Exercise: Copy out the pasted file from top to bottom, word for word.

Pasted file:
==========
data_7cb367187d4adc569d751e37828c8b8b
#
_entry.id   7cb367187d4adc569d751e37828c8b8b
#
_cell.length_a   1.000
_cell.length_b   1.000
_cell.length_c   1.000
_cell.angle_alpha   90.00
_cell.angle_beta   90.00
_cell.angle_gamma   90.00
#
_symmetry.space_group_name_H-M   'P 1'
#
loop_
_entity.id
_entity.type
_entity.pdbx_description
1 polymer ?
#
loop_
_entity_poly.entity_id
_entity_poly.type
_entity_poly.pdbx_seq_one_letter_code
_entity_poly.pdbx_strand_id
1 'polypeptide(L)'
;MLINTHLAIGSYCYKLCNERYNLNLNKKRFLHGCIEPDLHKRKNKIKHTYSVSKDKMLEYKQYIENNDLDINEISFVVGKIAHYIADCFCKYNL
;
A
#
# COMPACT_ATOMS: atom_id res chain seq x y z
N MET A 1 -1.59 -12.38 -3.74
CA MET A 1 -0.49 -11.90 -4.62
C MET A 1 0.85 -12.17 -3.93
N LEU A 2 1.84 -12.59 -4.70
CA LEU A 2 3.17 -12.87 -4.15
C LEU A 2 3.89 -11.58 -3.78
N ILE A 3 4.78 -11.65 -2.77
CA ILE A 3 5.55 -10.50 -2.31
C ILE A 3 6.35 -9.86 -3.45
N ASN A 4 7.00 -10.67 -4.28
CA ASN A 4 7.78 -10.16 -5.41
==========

data_7cb367187d4adc569d751e37828c8b8b
#
_entry.id   7cb367187d4adc569d751e37828c8b8b
#
_cell.length_a   1.000
_cell.length_b   1.000
_cell.length_c   1.000
_cell.angle_alpha   90.00
_cell.angle_beta   90.00
_cell.angle_gamma   90.00
#
_symmetry.space_group_name_H-M   'P 1'
#
loop_
_entity.id
_entity.type
_entity.pdbx_description
1 polymer ?
#
loop_
_entity_poly.entity_id
_entity_poly.type
_entity_poly.pdbx_seq_one_letter_code
_entity_poly.pdbx_strand_id
1 'polypeptide(L)'
;MLINTHLAIGSYCYKLCNERYNLNLNKKRFLHGCIEPDLHKRKNKIKHTYSVSKDKMLEYKQYIENNDLDINEISFVVGKIAHYIADCFCKYNL
;
A
#
# COMPACT_ATOMS: atom_id res chain seq x y z
N MET A 1 -1.59 -12.38 -3.74
CA MET A 1 -0.49 -11.90 -4.62
C MET A 1 0.85 -12.17 -3.93
N LEU A 2 1.84 -12.59 -4.70
CA LEU A 2 3.17 -12.87 -4.15
C LEU A 2 3.89 -11.58 -3.78
N ILE A 3 4.78 -11.65 -2.77
CA ILE A 3 5.55 -10.50 -2.31
C ILE A 3 6.35 -9.86 -3.45
N ASN A 4 7.00 -10.67 -4.28
CA ASN A 4 7.78 -10.16 -5.41